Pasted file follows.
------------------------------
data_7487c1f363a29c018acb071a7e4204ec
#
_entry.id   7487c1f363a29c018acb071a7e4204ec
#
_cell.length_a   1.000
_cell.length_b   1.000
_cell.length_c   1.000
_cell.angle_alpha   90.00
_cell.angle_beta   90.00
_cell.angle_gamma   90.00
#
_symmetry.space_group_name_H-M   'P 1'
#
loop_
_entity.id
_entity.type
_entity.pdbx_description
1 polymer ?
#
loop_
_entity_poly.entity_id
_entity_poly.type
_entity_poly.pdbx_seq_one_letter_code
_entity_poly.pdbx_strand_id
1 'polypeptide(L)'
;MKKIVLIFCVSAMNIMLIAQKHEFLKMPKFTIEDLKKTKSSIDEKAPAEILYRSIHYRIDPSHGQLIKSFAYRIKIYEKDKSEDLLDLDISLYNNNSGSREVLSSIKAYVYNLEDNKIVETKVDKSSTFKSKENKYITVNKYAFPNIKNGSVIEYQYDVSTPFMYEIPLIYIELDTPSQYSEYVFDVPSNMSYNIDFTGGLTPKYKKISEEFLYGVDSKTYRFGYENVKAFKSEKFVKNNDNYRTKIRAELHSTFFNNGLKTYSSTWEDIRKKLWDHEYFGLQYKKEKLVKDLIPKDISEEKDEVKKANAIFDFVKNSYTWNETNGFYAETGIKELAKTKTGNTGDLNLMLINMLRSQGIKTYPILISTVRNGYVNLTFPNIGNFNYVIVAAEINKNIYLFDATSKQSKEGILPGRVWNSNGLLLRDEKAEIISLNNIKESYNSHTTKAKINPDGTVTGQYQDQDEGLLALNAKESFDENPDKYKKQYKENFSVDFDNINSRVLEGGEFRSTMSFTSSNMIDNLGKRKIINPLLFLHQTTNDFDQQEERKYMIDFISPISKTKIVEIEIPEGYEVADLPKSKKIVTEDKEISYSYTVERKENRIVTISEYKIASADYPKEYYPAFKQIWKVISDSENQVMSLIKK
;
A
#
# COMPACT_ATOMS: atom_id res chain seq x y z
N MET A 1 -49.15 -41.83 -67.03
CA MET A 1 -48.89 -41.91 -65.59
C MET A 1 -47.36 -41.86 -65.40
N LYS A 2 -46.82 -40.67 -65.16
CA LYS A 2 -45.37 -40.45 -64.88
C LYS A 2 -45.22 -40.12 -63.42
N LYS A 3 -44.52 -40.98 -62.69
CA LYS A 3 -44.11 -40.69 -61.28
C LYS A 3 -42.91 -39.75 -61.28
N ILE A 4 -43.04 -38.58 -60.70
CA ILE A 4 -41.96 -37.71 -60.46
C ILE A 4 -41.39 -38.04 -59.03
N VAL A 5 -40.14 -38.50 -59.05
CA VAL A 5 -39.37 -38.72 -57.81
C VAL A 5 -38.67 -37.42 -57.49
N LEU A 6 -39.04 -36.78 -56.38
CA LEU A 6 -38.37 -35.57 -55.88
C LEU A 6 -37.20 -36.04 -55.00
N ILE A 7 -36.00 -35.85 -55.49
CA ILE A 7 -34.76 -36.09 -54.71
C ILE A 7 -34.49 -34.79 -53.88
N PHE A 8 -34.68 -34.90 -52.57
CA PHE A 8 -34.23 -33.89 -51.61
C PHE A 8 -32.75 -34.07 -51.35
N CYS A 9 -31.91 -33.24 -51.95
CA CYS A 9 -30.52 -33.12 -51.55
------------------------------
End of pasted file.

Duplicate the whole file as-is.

data_7487c1f363a29c018acb071a7e4204ec
#
_entry.id   7487c1f363a29c018acb071a7e4204ec
#
_cell.length_a   1.000
_cell.length_b   1.000
_cell.length_c   1.000
_cell.angle_alpha   90.00
_cell.angle_beta   90.00
_cell.angle_gamma   90.00
#
_symmetry.space_group_name_H-M   'P 1'
#
loop_
_entity.id
_entity.type
_entity.pdbx_description
1 polymer ?
#
loop_
_entity_poly.entity_id
_entity_poly.type
_entity_poly.pdbx_seq_one_letter_code
_entity_poly.pdbx_strand_id
1 'polypeptide(L)'
;MKKIVLIFCVSAMNIMLIAQKHEFLKMPKFTIEDLKKTKSSIDEKAPAEILYRSIHYRIDPSHGQLIKSFAYRIKIYEKDKSEDLLDLDISLYNNNSGSREVLSSIKAYVYNLEDNKIVETKVDKSSTFKSKENKYITVNKYAFPNIKNGSVIEYQYDVSTPFMYEIPLIYIELDTPSQYSEYVFDVPSNMSYNIDFTGGLTPKYKKISEEFLYGVDSKTYRFGYENVKAFKSEKFVKNNDNYRTKIRAELHSTFFNNGLKTYSSTWEDIRKKLWDHEYFGLQYKKEKLVKDLIPKDISEEKDEVKKANAIFDFVKNSYTWNETNGFYAETGIKELAKTKTGNTGDLNLMLINMLRSQGIKTYPILISTVRNGYVNLTFPNIGNFNYVIVAAEINKNIYLFDATSKQSKEGILPGRVWNSNGLLLRDEKAEIISLNNIKESYNSHTTKAKINPDGTVTGQYQDQDEGLLALNAKESFDENPDKYKKQYKENFSVDFDNINSRVLEGGEFRSTMSFTSSNMIDNLGKRKIINPLLFLHQTTNDFDQQEERKYMIDFISPISKTKIVEIEIPEGYEVADLPKSKKIVTEDKEISYSYTVERKENRIVTISEYKIASADYPKEYYPAFKQIWKVISDSENQVMSLIKK
;
A
#
# COMPACT_ATOMS: atom_id res chain seq x y z
N MET A 1 -49.15 -41.83 -67.03
CA MET A 1 -48.89 -41.91 -65.59
C MET A 1 -47.36 -41.86 -65.40
N LYS A 2 -46.82 -40.67 -65.16
CA LYS A 2 -45.37 -40.45 -64.88
C LYS A 2 -45.22 -40.12 -63.42
N LYS A 3 -44.52 -40.98 -62.69
CA LYS A 3 -44.11 -40.69 -61.28
C LYS A 3 -42.91 -39.75 -61.28
N ILE A 4 -43.04 -38.58 -60.70
CA ILE A 4 -41.96 -37.71 -60.46
C ILE A 4 -41.39 -38.04 -59.03
N VAL A 5 -40.14 -38.50 -59.05
CA VAL A 5 -39.37 -38.72 -57.81
C VAL A 5 -38.67 -37.42 -57.49
N LEU A 6 -39.04 -36.78 -56.38
CA LEU A 6 -38.37 -35.57 -55.88
C LEU A 6 -37.20 -36.04 -55.00
N ILE A 7 -36.00 -35.85 -55.49
CA ILE A 7 -34.76 -36.09 -54.71
C ILE A 7 -34.49 -34.79 -53.88
N PHE A 8 -34.68 -34.90 -52.57
CA PHE A 8 -34.23 -33.89 -51.61
C PHE A 8 -32.75 -34.07 -51.35
N CYS A 9 -31.91 -33.24 -51.95
CA CYS A 9 -30.52 -33.12 -51.55